Peak output for Nance’s Cadillac V-16 was 165 horsepower at 3,500 rpm. Those are respectable figures for those low-octane, low-compression days, but the real goals of the V-16 were smoothness and torque, and both were delivered in spades.
In the 1920s and 1930s, most ultra-luxury cars were sold as chassis and then fitted with custom bodies by independent coach makers. Cadillac in that era, however, was blessed with the inimitable talents of Harley Earl, who was not just the division’s chief stylist but was also the founder of the styling studio design process that virtually all auto companies use today.
Earl’s heavy hand on General Motors design would extend well into the Fifties, but as the Thirties opened he was still relatively fresh from California, where he catered to the rather over-ripe tastes of silent movie stars and studio heads. Subtlety was not their watchword.
Earl’s designs for the Cadillac V-16 reflect that grandiose style. Some of the influences are European, most especially from Hispano-Suiza, but there is also a fore-square Americanism to the designs. Though a mammoth car with a wheelbase of 148 inches and a curb weight of more than three tons, the V-16 manages to avoid the leaden stodginess of its European counterparts. With a lilting swoop to its front and rear fenders the V-16 looks light on its feet while at the same time feeling as substantial as an ocean liner.
The tragedy of the V-16 is that it was a car tailor-made for the exuberance of the Twenties that was launched after the stock market crashed in October 1929. Cadillac and its affiliated Fleetwood body works built nearly 3,000 of the cars in 1930, but production was curtailed very sharply thereafter. Between 1933 and 1937 fewer than 350 V-16 Cadillacs were built.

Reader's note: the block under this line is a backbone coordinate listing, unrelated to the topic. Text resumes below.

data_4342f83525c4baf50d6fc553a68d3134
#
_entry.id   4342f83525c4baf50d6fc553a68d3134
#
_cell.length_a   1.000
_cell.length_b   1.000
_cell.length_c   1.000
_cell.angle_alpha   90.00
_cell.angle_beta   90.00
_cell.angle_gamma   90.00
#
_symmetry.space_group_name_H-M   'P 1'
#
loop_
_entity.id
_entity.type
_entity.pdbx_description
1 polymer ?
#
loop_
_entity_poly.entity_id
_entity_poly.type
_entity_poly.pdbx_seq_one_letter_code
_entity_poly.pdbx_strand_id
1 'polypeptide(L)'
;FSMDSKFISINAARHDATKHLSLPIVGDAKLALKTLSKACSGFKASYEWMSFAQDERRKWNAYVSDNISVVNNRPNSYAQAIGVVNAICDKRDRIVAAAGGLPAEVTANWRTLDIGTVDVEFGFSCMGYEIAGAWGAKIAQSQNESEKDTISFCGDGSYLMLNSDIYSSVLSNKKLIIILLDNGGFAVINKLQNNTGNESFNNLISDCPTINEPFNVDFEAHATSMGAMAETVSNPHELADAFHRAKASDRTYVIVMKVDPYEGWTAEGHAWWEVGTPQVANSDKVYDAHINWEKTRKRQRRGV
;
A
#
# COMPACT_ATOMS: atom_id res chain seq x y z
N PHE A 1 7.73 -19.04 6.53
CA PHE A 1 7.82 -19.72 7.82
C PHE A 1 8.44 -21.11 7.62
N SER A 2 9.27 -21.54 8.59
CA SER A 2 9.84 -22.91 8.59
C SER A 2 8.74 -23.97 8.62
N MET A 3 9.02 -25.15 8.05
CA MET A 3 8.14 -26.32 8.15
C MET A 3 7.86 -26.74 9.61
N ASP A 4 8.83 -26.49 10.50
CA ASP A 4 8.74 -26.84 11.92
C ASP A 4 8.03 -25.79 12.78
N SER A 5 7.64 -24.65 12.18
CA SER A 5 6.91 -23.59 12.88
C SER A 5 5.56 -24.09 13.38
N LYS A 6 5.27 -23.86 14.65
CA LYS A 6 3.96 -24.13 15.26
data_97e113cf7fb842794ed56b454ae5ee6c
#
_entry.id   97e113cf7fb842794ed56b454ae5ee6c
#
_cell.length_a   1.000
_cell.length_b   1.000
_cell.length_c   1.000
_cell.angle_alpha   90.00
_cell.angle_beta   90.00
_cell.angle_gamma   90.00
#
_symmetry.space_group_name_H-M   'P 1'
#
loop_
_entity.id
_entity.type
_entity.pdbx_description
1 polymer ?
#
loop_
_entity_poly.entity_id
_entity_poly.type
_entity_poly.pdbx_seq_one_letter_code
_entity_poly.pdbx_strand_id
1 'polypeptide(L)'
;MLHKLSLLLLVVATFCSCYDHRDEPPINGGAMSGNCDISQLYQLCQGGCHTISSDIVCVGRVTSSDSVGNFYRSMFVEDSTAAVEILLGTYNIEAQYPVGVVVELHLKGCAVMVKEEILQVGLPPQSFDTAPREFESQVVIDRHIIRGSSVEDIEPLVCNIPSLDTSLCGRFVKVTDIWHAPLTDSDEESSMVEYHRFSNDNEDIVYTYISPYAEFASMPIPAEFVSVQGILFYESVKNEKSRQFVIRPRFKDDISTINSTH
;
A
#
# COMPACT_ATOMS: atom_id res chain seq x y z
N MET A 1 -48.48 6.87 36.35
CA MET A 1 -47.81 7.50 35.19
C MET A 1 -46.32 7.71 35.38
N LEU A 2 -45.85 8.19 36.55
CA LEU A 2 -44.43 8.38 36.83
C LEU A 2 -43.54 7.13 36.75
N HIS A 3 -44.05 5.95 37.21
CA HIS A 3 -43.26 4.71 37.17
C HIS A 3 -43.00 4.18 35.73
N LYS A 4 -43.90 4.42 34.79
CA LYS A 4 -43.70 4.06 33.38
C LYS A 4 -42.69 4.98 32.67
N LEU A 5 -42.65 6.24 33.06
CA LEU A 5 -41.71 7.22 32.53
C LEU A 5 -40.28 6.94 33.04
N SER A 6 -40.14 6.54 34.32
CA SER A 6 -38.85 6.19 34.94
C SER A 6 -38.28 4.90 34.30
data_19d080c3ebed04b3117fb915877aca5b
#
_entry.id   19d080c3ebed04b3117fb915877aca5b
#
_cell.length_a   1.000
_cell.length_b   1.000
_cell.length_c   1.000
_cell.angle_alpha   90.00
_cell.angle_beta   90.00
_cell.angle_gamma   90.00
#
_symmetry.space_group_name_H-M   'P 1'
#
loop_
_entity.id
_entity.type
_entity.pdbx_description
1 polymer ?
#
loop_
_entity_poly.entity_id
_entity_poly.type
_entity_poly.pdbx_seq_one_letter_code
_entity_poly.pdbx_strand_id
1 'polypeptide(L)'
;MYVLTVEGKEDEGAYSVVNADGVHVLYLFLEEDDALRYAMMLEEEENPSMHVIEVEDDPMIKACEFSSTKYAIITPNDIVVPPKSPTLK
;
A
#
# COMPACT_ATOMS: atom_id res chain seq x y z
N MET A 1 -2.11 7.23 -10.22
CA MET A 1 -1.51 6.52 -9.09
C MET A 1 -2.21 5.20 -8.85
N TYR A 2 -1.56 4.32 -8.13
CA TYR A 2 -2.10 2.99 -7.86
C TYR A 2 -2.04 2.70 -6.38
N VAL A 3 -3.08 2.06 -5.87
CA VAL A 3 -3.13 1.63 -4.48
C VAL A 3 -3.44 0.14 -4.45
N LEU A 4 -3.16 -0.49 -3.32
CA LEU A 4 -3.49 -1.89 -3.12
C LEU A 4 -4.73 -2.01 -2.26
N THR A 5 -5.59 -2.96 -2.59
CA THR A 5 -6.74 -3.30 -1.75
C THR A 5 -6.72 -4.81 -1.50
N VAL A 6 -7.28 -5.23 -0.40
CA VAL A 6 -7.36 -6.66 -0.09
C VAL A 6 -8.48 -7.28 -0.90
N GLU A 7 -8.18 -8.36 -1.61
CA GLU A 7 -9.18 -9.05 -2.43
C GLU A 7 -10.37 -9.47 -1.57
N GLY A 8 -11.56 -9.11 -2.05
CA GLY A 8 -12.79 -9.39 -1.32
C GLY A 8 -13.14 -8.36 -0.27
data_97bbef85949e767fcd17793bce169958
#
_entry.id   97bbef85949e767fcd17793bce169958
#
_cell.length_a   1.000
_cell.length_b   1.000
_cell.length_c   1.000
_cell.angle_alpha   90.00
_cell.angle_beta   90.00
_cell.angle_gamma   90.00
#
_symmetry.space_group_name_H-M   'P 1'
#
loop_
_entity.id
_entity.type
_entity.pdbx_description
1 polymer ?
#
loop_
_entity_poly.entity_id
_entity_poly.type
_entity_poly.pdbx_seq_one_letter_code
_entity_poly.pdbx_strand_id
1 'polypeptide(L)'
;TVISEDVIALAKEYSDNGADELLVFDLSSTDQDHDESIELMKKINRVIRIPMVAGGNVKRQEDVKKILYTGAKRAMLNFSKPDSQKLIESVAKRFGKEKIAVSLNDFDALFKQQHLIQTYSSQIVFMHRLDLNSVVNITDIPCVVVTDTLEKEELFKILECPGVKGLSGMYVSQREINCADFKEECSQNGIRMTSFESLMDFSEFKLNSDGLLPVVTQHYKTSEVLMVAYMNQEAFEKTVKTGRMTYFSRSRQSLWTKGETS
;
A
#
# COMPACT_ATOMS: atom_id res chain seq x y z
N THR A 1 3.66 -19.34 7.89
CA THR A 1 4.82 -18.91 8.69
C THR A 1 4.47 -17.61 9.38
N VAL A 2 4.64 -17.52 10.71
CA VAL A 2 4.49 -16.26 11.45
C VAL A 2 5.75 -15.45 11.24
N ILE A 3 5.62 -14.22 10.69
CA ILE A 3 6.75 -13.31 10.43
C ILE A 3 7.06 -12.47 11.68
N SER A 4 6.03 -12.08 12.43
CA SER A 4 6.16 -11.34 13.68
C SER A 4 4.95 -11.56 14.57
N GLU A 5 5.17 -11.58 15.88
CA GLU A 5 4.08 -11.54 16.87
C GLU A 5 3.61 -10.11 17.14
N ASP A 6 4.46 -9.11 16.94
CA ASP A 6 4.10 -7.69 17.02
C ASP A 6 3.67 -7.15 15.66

While other luxury nameplates like Stutz, Cord, Duesenberg, Peerless and Pierce-Arrow reeled during the Depression, Cadillac had General Motors’ other divisions as a cushion against bankruptcy. But even Cadillac was not immune from the cost pressures created by the decade long economic slump, so Nicholas Dreystadt, who replaced Fisher as head of the division in the mid-Thirties, sought out ways of saving cash while maintaining the prestige of the V-16.
The result of his efforts was an entirely new V-16 engine that offered similar output to the original but was very different in most other respects. Rather than a 45-degree vee, the cylinder banks were grafted at a 135-degree angle, which retained the engine’s smoothness but facilitated the installation of a single intake manifold between the banks. In addition the block and crankcase were cast as a single unit, saving further production costs.
With a displacement of 452 cubic inches (7.1 liters), the new V-16 was 250 pounds lighter than its predecessor and significantly less costly to build. Beginning in 1937 it was installed in a series of vehicles that were somewhat less distinguished than the first series but still had a great deal of presence on the road.